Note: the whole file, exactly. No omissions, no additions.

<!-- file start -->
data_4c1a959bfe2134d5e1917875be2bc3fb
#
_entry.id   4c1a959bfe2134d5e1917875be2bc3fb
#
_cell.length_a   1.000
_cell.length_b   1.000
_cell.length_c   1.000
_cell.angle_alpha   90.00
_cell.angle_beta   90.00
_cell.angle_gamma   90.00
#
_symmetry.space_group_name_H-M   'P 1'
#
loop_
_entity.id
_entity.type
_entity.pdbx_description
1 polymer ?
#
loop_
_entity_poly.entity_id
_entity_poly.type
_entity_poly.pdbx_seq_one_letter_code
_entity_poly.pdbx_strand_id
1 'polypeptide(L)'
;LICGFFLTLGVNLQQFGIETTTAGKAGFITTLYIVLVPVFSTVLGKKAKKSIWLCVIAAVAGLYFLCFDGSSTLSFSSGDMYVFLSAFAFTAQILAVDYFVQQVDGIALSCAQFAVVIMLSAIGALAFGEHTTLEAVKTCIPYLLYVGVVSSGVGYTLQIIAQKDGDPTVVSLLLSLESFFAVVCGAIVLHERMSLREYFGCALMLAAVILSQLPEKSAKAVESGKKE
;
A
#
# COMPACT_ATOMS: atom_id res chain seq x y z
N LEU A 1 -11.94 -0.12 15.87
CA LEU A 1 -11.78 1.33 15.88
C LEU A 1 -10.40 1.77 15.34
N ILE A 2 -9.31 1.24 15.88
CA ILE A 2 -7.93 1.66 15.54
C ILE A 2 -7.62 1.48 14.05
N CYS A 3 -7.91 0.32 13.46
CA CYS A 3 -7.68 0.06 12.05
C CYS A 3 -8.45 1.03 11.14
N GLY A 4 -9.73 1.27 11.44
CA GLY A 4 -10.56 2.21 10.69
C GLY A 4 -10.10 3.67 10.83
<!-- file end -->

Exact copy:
data_4c1a959bfe2134d5e1917875be2bc3fb
#
_entry.id   4c1a959bfe2134d5e1917875be2bc3fb
#
_cell.length_a   1.000
_cell.length_b   1.000
_cell.length_c   1.000
_cell.angle_alpha   90.00
_cell.angle_beta   90.00
_cell.angle_gamma   90.00
#
_symmetry.space_group_name_H-M   'P 1'
#
loop_
_entity.id
_entity.type
_entity.pdbx_description
1 polymer ?
#
loop_
_entity_poly.entity_id
_entity_poly.type
_entity_poly.pdbx_seq_one_letter_code
_entity_poly.pdbx_strand_id
1 'polypeptide(L)'
;LICGFFLTLGVNLQQFGIETTTAGKAGFITTLYIVLVPVFSTVLGKKAKKSIWLCVIAAVAGLYFLCFDGSSTLSFSSGDMYVFLSAFAFTAQILAVDYFVQQVDGIALSCAQFAVVIMLSAIGALAFGEHTTLEAVKTCIPYLLYVGVVSSGVGYTLQIIAQKDGDPTVVSLLLSLESFFAVVCGAIVLHERMSLREYFGCALMLAAVILSQLPEKSAKAVESGKKE
;
A
#
# COMPACT_ATOMS: atom_id res chain seq x y z
N LEU A 1 -11.94 -0.12 15.87
CA LEU A 1 -11.78 1.33 15.88
C LEU A 1 -10.40 1.77 15.34
N ILE A 2 -9.31 1.24 15.88
CA ILE A 2 -7.93 1.66 15.54
C ILE A 2 -7.62 1.48 14.05
N CYS A 3 -7.91 0.32 13.46
CA CYS A 3 -7.68 0.06 12.05
C CYS A 3 -8.45 1.03 11.14
N GLY A 4 -9.73 1.27 11.44
CA GLY A 4 -10.56 2.21 10.69
C GLY A 4 -10.10 3.67 10.83